In today’s Journal
* The Road to Amarillo
* The Most Effective Goal
* Of Interest
The Road to Amarillo
Well, The Road to Amarillo is published at Draft2Digital and at Amazon. To see the cover, and to read about the book and a little about the Wes Crowley Gap series itself, please visit https://stonethreadpublishing.com/the-road-to-amarillo/.
Also, the Wes Crowley covers on the page at https://stonethreadpublishing.com/the-wes-crowley-series/ are actually in chronological sequence, so the correct reading order.
For a limited time, I’m giving away Book 1 of the series, The Rise of a Warrior. To take advantage of this giveaway, either visit https://books2read.com/u/3RoK2n or simply email me at firstname.lastname@example.org and let me know which eformat you would like. (It might take a day or two for all the vendors to update the price to Free.)
The Most Effective Goal
I’ve talked on here several times about the value of setting goals. Various pundits say a weekly goal is best, others a monthly or (incredibly) an annual goal.
Those are all fine. I’ve used them all, mostly simultaneously, or cumulatively. But the only one I really found effective was the daily word-count goal.
The effectiveness of the daily word-count goal is based on the same reasoning that led my paternal grandfather to tell me, re gasoline tanks on vehicles, “Keep the top half full and the bottom half will take care of itself.” Truedat.
Likewise, no matter what your annual, semiannual, quarterly, monthly or weekly word-count goal is, it will come a great deal easier if you set a daily word count goal and strive to meet or surpass it.
You don’t have to write every day to make use of a daily goal, but some basic common sense applies. Write on the days when you’re able to write, and during your writing time, um, WRITE. Strive to reach your goal on days you have scheduled to actually write.
Basic to everything else is establishing how many words of publishable fiction you can write in an hour. To do that, simply set a timer and then write fiction for an hour. The average is about 1000 words per hour.
Note 1. That’s not very fast. It’s only 17 words per minute. Many typists in high school can easily hit three times that speed, and 60 or 70 words per minute is not unusual.
Note 2. If you can type with all your fingers and if you’re writing fewer than say 800 words per hour, and-or if you’re being very careful with individual words and sentences instead of just telling a story, check in with yourself. You have some critical voice issues. (Dean Wesley Smith hunts and pecks with two fingers and he hits around 1000 words per hour.)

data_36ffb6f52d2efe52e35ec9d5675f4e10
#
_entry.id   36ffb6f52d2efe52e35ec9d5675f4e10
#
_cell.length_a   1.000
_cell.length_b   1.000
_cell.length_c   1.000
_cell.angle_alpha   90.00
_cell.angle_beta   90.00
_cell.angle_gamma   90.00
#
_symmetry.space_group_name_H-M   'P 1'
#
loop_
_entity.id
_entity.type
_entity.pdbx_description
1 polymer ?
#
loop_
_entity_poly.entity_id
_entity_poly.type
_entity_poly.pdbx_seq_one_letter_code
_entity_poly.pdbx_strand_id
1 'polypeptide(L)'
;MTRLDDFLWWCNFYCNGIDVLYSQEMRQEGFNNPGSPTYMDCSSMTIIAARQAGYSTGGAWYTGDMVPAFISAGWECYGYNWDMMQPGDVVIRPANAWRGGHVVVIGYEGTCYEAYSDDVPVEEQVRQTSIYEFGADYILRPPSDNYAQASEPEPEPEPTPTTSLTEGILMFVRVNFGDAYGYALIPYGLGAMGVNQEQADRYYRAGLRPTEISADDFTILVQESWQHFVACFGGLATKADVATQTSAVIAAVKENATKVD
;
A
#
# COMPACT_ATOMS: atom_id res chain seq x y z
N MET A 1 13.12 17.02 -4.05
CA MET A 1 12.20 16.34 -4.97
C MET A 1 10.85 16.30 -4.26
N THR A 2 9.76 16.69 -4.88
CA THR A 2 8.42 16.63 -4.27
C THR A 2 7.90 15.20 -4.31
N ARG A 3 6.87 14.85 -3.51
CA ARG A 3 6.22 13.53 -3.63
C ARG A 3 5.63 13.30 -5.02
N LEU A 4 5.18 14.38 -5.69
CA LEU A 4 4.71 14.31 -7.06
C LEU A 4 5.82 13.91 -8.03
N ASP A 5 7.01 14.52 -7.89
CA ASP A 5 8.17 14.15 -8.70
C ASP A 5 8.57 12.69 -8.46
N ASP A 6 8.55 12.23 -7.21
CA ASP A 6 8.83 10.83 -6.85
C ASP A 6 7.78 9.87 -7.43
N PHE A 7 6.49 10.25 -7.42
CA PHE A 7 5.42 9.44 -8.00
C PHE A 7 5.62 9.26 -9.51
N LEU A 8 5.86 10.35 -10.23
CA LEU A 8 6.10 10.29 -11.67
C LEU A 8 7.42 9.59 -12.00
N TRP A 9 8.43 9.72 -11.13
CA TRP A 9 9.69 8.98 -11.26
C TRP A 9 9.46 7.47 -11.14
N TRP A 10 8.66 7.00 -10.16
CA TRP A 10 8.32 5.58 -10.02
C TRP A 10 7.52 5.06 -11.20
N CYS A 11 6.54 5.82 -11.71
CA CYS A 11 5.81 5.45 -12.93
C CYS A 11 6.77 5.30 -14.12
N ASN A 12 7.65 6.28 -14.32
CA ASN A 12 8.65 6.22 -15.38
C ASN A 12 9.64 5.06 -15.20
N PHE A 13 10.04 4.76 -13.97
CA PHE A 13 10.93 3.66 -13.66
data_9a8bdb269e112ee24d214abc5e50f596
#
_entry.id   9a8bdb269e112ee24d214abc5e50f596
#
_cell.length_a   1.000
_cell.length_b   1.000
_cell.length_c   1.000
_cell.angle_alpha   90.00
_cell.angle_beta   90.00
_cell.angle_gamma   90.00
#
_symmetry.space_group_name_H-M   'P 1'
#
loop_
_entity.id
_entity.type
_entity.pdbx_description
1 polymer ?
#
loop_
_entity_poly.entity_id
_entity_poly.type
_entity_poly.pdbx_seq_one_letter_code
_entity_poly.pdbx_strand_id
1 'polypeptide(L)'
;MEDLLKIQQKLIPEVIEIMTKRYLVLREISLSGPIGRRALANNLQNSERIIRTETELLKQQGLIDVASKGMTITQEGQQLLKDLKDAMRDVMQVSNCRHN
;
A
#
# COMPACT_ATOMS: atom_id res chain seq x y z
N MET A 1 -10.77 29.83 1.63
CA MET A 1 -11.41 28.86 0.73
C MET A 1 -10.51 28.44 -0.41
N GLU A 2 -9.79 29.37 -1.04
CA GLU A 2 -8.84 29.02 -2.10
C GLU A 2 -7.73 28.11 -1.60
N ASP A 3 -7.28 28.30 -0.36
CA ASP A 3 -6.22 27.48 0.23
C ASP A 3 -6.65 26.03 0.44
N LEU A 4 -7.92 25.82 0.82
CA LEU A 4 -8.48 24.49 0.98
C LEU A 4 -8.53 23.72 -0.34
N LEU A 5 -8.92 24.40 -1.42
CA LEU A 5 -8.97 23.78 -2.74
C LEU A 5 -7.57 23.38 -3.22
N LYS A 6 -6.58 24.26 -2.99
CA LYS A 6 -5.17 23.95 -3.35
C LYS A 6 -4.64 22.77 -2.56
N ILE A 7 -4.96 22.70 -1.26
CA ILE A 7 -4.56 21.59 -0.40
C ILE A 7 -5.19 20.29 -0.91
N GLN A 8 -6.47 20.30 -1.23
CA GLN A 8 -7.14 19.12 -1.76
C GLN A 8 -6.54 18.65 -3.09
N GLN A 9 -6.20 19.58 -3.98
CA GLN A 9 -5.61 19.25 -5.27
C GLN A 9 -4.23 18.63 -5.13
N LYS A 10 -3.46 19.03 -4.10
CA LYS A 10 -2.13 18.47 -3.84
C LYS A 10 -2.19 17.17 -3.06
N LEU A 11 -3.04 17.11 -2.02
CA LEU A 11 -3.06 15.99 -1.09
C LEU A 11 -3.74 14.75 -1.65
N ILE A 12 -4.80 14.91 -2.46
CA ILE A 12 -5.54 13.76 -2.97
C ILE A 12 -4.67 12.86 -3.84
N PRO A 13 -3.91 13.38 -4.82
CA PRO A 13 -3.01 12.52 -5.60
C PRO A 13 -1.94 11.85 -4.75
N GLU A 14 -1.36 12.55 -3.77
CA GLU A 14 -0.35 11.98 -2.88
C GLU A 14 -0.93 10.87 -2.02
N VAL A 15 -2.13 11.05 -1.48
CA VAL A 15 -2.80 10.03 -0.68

Once you know how many publishable words of fiction you can reasonably write in an hour, multiply that times the number of hours you can write on a given day. I recommend adding another 500 words or so to that number to make yourself stretch a litte. That number should be your daily word count goal.
You can also establish your daily word count goal by going the other direction. Set a longer-range goal first. This is what I do.
Of course, if there’s a real deadline in play, this becomes super easy. Say a publisher or ghostwriting client wants you to write a 60,000 word novel, but delivery is required in thirty days.
Easy peasy. Your daily word count goal depends only on how many days per week you want to work. If you work only on weekdays, your daily goal has to be 3,000 words per day or thereabouts (three hours per day). If you can work all 30 days, your daily word count goal falls to 2000 words per day (so two hours per day). Sign the contract, collect the cash, deposit it, and go sit down at your writing ‘puter. You got stuff to do.
But if you’re like most of us, you have to set deadlines for yourself. To do that, decide how many words you want to write in a year or whatever division of a year makes you happiest.
For example, I would love personally to write 1,000,000 words of publishable fiction in one calendar year. (Note that most fiction writers turn out 200,000 to 300,000 words per year. I know one who writes only two 60,000 word novels in a year and is thought by her peers to be “prolific.”)
Anyway, a million words probably seems like a lot, until you do the math. My one million words per year would require a semiannual goal of 500,000 words, a quarterly goal of 250,000 words, or a monthly goal of 83,334 words. And then things go a little off the tracks because not all months are the same length. It’s also 19,231 words per week if you want to work all 52 weeks of the year.
As an aside, I was on track to surpass 1,000,000 words easily in 2021 before I screwed up and stopped smoking cigars, thereby fouling my neural pathways. That is easily among my greatest regrets in life, and I don’t have very many.